Third annual comedy festival promises more laughs for local audiences

Georgia Barnes has a day job. That means she has to be generally polite, cordial and professional most of the day. It also means she's “bottling up the silly until I get onstage,” she said.

This works well for audiences at Barnes' comedy shows, where they get what the comedian described as “Georgia … on the edge of losing it completely.”

“Everything [that happens onstage during a set] comes from a true place, but I definitely like to take that and see how ridiculous I can be and still get people to stick with me. I almost feel like I'm the fourth grade version of myself,” Barnes said in a recent interview at a suburban bistro.

The California (Bay Area) native started doing standup about four years ago while an undergraduate student at Ohio State. An open mic night at the nearby (and since-closed) Scarlet & Grey Cafe seemed like something different to do, Barnes recalled. Afterward, she thought, “I can do better than that.”

“Around my friends, I was always the funny one. The aunt I'm named after had a big personality, did voices and told silly stories around the table to get everyone laughing. And my stepdad was always a very goofy guy,” Barnes said. “When I had to write a presentation for school or something, I always tried to put some humor into it, but I never thought of myself as a comedian.”

The first couple of times she tried it, she wasn't great. But she felt she was doing some things well, so she didn't quit, and she found support in the Buckeye Standup Comedy Club on campus, a sort of workshop/support group for young comedians. Along with tips and critique, Barnes also learned “you just gotta keep coming back.”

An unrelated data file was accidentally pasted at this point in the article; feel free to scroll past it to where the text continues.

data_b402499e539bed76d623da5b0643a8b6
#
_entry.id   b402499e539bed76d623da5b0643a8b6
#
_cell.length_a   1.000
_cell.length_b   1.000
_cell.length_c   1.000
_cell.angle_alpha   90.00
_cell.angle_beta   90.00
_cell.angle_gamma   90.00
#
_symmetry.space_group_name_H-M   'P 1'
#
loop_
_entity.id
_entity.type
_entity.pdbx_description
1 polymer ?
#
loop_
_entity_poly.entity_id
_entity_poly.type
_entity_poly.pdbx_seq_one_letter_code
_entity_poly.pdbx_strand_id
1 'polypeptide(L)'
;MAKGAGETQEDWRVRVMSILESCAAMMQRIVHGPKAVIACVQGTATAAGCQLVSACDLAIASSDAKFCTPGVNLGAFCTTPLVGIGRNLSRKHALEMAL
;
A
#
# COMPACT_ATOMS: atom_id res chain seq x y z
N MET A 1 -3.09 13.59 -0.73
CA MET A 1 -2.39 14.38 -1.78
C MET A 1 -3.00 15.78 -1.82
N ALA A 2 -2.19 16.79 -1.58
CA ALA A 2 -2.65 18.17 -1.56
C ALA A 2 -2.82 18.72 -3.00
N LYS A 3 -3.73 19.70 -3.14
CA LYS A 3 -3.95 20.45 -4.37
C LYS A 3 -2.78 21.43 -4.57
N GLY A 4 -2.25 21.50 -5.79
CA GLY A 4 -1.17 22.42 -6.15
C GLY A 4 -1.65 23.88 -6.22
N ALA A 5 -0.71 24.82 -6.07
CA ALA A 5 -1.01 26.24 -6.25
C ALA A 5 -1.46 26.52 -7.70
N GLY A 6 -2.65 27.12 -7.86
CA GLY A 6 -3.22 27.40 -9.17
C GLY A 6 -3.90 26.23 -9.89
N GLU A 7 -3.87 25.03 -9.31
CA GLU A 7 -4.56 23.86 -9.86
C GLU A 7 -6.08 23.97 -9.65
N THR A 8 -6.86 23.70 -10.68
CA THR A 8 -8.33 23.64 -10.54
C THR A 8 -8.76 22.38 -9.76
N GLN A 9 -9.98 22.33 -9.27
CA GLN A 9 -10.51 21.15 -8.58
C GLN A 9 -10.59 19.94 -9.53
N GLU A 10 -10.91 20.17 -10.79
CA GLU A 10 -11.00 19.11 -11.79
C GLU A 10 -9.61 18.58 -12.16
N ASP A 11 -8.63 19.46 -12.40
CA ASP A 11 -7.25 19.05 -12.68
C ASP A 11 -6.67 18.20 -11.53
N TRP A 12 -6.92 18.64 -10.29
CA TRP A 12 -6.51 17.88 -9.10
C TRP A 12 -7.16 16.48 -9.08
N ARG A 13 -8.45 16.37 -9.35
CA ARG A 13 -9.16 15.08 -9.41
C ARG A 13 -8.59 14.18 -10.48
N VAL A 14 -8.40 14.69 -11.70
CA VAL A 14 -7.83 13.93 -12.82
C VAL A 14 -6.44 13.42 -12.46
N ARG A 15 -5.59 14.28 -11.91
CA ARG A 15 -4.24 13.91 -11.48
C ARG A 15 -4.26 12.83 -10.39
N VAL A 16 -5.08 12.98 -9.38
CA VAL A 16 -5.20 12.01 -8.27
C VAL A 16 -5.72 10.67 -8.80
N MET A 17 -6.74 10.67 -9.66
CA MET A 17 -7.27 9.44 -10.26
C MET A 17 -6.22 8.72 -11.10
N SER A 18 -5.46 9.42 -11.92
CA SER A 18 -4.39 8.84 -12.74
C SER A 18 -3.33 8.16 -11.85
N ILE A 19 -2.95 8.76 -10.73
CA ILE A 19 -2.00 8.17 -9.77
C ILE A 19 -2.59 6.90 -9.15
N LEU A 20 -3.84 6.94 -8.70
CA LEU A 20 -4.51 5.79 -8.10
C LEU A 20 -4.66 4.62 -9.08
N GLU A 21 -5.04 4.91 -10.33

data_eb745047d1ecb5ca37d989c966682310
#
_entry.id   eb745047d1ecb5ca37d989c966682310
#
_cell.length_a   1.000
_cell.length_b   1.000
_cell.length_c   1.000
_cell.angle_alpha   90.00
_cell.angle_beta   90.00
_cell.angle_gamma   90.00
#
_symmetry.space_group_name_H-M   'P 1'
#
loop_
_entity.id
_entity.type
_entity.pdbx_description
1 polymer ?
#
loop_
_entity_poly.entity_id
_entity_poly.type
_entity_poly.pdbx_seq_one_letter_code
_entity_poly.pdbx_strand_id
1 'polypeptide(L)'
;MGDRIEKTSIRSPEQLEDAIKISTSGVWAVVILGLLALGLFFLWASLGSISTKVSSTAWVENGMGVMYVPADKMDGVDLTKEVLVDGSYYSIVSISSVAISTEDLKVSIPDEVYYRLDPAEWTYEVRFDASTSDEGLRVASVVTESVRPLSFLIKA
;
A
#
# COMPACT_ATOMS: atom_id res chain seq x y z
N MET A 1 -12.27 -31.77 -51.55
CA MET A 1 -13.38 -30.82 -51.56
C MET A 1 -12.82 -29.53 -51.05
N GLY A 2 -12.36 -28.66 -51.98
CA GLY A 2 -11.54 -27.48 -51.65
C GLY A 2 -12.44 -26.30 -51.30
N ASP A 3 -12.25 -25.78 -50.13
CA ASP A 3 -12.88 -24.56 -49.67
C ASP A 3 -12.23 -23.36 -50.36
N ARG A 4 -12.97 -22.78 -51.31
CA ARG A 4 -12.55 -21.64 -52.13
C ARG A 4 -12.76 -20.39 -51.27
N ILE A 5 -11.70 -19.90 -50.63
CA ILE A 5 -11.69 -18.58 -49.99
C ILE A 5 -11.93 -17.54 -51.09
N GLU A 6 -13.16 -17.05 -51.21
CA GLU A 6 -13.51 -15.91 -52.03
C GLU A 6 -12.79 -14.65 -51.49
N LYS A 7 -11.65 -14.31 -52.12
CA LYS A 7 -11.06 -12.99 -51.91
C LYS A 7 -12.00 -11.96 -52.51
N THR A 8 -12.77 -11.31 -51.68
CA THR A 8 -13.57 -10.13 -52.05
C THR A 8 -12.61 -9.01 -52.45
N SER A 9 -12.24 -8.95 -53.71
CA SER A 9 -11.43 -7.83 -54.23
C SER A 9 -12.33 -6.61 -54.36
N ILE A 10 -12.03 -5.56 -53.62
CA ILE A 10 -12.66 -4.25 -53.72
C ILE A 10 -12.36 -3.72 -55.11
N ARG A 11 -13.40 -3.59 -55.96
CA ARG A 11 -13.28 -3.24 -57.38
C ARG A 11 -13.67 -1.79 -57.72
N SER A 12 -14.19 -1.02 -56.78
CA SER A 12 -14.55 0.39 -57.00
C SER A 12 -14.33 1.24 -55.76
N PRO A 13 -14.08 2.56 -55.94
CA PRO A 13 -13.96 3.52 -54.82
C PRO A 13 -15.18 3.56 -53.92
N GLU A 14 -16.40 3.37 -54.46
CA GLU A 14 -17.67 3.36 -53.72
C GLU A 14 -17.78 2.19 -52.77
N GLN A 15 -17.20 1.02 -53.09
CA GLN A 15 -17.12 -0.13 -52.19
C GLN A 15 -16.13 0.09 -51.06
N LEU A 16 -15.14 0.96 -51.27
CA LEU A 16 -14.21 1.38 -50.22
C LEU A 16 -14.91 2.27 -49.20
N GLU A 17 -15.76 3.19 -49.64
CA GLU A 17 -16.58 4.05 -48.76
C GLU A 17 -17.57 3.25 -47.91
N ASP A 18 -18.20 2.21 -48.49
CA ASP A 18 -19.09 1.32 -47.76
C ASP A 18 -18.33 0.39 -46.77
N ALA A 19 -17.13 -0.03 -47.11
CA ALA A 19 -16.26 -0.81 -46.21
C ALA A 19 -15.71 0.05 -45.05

As she refined her craft, Barnes also began to find her own voice. “I'm talking about being a woman but not talking about my lady parts, and that's a little bit different,” Barnes said. “I just try to be a comedian who happens to be a woman.”

Which is not to say that she doesn't approach issues both lofty (political and social issues) and less-lofty (fashion; Barnes said she has a bit about women's pockets, because “they infuriate me”) from a woman's perspective.

“I just talk about living my life, things that are from my unique, different experience,” Barnes said. “I would describe myself mostly as an absurdist. I take something kind of personal to me and just get real weird with it, mostly just silly, where you think you're going to get something deep, but no, it's just ridiculous. Comedy is like magic in the sense you want to surprise the audience.”

Barnes will tour for the second straight year this summer, and will travel to a handful of out-of-town festivals, but admitted that doing her adopted-hometown Whiskey Bear Comedy Festival for the third time is a special experience.

“You feel some responsibility for the scene and for the comics who come from out of town,” she said. “It's like summer camp for comics.”

Lansing, Michigan's Pat Sievert shares Barnes' opinion that the event is special. “There's a punk-rock attitude about Whiskey Bear,” said Sievert, who will also be making his third appearance at the festival this year. “It's low-key, nonstop fun and really comic-friendly. But at the same time, the audiences are always strong and they're there to see comedy.”

Participating in unique-to-Whiskey Bear shows like “The Pop Culture Mixtape” and “Hot Dog!” stokes Sievert's creative fires. “It forces you to write something outside of your normal standup material,” he said.

Creating a fun, relaxed experience for both comedians and audiences is something that's been a goal of the producers of Whiskey Bear throughout its three-year history.

“We always keep an eye out for new talent, but we're not going to pass on someone who's good just because they've done the festival before,” said co-founder and co-producer Dustin Meadows, who will also perform throughout the festival. “We always end up with a real nice blend of locals and out-of-towners.”